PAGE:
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Daughter Having Trouble Coping with Divorce

Question: My ex and I split up 2 years ago. I met someone else not long after. We no have a 9 month girl together, his 3 children from his previous marriage, along with my 9 year old daughter from my previous marriage. She has not adjusted to the change; she seems to be actually be getting worse. She does not listen to anything that we tell her and refuses to obey any rules that we have set. She back talks every time she is asked to do something. She cries every time she is told “no.” Her grades are also have also dropped. Her father hardly ever calls or sees her when he says he is going to. I know that has to be hard on her too. I get no help from him except for a check every month. I have tried talking to her and have tried grounding her. Nothing seems to help. Is there anything I can do for her?

Answer: Research indicates that it takes approximately two years for children to adjust after their parents’ divorce. Blending the families is another adjustment that can be very challenging. Your daughter’s life changed significantly from having two parents with whom she probably had undivided attention to being part of a much larger family system that includes four siblings. The three children from your partner’s previous marriage are a unit. You and your new partner have a 9-month old child together. Your daughter may feel like she on the outside looking in. Not only has she had to deal with the loss of primary attention from you, she has the grief of the loss of her dad being involved on a day to day basis.

The key to your daughter’s situation is to begin to provide her some individual time on a daily basis. I often challenge parents of children that I see to spend 15 minutes per day alone with each of their children. Parents kind of smile and always indicate that will be easy. Most parents return to report how difficult it was for them to find this kind of uninterrupted and undivided time for each of their children. Making sure she has your attention and spending some individual time with her on a daily basis will go a long way to comforting her and increasing her sense of security. It will also be helpful that your new partner works to establish an affectionate connection to her and that your daughter is also included into the larger family system.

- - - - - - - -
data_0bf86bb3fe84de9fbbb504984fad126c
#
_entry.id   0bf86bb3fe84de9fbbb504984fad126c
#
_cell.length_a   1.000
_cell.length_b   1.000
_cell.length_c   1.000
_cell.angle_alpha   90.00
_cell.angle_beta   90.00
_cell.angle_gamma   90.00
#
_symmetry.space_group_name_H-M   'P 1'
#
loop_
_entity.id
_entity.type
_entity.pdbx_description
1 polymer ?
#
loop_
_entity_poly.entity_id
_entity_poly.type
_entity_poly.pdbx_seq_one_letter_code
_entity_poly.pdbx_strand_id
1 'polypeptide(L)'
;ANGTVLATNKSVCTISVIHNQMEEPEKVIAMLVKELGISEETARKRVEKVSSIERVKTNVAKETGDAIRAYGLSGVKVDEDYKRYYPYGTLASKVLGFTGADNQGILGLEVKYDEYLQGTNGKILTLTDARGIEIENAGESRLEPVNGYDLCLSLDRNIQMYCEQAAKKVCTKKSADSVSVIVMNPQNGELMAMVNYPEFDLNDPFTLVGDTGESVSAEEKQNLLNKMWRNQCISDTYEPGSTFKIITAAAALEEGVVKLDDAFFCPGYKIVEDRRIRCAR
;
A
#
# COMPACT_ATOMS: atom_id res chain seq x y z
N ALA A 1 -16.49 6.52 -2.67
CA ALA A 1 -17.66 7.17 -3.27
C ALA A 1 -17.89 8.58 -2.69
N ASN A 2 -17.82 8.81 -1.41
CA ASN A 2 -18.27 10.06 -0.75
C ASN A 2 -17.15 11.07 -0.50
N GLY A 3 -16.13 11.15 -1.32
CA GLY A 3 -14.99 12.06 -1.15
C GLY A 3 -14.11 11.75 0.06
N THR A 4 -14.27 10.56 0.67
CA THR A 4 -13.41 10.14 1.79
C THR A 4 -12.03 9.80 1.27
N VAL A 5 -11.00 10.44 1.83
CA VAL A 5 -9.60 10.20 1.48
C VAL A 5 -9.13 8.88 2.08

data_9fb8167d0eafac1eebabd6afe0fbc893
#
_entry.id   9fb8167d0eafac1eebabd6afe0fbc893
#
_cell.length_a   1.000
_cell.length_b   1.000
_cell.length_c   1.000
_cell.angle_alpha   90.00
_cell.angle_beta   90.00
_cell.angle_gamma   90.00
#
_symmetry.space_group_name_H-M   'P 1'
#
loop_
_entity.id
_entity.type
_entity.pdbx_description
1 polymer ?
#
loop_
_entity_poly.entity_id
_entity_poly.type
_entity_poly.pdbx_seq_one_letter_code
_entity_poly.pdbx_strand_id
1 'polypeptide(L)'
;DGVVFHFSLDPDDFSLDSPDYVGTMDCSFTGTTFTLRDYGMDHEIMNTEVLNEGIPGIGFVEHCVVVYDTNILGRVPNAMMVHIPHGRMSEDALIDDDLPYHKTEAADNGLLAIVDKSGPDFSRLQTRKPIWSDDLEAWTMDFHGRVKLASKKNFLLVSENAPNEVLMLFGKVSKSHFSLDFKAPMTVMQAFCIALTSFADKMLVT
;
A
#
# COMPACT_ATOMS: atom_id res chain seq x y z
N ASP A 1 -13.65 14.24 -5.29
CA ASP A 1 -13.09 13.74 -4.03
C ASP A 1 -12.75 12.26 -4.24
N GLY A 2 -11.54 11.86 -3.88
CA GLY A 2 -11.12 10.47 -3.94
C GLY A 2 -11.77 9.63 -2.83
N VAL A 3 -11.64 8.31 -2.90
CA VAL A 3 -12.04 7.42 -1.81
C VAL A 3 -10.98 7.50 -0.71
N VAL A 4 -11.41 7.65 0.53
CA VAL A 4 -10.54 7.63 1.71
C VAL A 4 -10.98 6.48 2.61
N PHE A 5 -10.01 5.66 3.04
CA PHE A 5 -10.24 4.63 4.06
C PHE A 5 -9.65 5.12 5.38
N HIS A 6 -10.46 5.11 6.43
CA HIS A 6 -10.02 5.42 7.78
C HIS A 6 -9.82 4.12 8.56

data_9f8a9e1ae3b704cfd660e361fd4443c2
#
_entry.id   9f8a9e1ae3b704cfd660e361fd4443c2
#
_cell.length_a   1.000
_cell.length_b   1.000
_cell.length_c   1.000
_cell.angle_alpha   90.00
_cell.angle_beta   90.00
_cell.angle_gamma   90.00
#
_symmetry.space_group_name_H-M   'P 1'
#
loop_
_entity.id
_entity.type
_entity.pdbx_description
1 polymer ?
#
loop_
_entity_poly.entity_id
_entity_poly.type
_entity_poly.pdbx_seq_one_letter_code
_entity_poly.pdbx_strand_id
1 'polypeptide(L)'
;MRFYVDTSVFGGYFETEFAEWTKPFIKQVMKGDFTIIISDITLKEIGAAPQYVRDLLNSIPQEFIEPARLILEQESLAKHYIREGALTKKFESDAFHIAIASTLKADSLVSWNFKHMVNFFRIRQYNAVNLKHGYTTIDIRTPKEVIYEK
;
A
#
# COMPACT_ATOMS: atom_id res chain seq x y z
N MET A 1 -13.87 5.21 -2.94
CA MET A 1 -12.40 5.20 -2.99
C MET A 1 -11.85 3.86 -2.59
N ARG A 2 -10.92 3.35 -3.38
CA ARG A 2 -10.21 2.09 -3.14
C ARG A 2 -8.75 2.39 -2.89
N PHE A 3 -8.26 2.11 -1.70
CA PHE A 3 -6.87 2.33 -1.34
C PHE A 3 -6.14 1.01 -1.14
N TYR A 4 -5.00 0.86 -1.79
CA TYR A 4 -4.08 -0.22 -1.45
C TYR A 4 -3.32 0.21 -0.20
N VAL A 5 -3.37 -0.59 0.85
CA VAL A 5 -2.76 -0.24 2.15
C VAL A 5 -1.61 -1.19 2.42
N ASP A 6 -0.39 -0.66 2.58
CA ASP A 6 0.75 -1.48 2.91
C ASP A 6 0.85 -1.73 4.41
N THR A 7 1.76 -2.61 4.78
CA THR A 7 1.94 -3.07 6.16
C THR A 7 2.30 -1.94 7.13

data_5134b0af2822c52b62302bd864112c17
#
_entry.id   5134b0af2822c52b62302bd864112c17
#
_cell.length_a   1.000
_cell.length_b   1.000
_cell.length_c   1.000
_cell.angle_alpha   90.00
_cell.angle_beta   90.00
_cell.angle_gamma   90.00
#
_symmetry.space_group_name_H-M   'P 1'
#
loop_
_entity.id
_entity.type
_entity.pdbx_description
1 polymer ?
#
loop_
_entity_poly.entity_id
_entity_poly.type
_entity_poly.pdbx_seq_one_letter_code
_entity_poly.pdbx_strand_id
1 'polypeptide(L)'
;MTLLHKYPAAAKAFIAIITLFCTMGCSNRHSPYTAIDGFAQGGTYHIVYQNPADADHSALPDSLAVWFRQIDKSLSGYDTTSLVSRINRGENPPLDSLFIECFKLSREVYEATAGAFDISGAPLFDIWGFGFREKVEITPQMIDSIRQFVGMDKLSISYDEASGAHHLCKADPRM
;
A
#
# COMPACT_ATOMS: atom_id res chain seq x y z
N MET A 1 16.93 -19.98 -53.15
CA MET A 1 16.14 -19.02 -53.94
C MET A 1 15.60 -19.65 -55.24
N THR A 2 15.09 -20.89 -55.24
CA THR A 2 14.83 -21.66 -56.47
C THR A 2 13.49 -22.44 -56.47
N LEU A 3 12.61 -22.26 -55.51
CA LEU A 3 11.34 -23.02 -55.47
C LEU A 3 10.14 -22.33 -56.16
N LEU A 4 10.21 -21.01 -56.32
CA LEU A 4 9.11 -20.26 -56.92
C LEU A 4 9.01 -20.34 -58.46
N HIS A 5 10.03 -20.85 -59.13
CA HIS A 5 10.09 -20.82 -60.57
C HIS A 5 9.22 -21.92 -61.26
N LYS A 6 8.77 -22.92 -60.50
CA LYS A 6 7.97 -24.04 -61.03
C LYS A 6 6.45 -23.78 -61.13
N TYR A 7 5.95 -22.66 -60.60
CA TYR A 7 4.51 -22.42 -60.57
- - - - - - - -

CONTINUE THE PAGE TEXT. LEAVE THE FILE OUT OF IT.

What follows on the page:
Your daughters behavioral issues can best be addressed by having a consistent discipline approach, which is applied to all the children in the family. There are many good parenting programs, but I most often recommend the “1-2-3 Magic” program. This was originally designed by Attention Deficit Disordered children, but I find it to be the most efficient, effective and easy system for parents to use. I would recommend that you pick up the book 1-2-3 Magic by Dr. Tom Phelan, have your partner do the same and, if agreed to, implement this approach with all of the children in the family system.

Raising children has always been a challenge. Blending families increases the amount of issues. Balancing individual attention and a loving, caring attitude with emotionless consistent discipline will go a long way towards addressing the issues that your daughter is presenting.

Response by Dr. Patrick Kennelly

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This post was submitted by Kara.